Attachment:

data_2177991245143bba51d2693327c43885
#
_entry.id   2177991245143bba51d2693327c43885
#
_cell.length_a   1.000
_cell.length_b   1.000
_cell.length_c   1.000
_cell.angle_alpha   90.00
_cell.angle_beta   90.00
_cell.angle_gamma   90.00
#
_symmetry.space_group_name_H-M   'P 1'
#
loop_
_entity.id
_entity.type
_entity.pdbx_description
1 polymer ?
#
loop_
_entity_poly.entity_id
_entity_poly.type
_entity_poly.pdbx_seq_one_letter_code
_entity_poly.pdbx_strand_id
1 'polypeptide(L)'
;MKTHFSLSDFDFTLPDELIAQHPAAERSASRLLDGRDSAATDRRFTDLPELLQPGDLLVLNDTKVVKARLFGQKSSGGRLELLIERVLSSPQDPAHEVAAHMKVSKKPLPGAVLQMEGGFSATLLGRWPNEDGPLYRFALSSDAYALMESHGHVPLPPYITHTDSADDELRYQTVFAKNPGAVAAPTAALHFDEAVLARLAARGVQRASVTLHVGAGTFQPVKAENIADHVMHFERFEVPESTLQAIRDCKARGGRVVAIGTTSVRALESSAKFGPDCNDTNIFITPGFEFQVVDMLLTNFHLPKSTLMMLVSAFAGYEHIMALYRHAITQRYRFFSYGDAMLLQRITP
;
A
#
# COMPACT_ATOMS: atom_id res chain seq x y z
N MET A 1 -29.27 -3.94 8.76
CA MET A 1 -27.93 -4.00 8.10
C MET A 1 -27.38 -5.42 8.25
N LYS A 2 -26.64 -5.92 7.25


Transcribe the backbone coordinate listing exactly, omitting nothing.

data_2177991245143bba51d2693327c43885
#
_entry.id   2177991245143bba51d2693327c43885
#
_cell.length_a   1.000
_cell.length_b   1.000
_cell.length_c   1.000
_cell.angle_alpha   90.00
_cell.angle_beta   90.00
_cell.angle_gamma   90.00
#
_symmetry.space_group_name_H-M   'P 1'
#
loop_
_entity.id
_entity.type
_entity.pdbx_description
1 polymer ?
#
loop_
_entity_poly.entity_id
_entity_poly.type
_entity_poly.pdbx_seq_one_letter_code
_entity_poly.pdbx_strand_id
1 'polypeptide(L)'
;MKTHFSLSDFDFTLPDELIAQHPAAERSASRLLDGRDSAATDRRFTDLPELLQPGDLLVLNDTKVVKARLFGQKSSGGRLELLIERVLSSPQDPAHEVAAHMKVSKKPLPGAVLQMEGGFSATLLGRWPNEDGPLYRFALSSDAYALMESHGHVPLPPYITHTDSADDELRYQTVFAKNPGAVAAPTAALHFDEAVLARLAARGVQRASVTLHVGAGTFQPVKAENIADHVMHFERFEVPESTLQAIRDCKARGGRVVAIGTTSVRALESSAKFGPDCNDTNIFITPGFEFQVVDMLLTNFHLPKSTLMMLVSAFAGYEHIMALYRHAITQRYRFFSYGDAMLLQRITP
;
A
#
# COMPACT_ATOMS: atom_id res chain seq x y z
N MET A 1 -29.27 -3.94 8.76
CA MET A 1 -27.93 -4.00 8.10
C MET A 1 -27.38 -5.42 8.25
N LYS A 2 -26.64 -5.92 7.25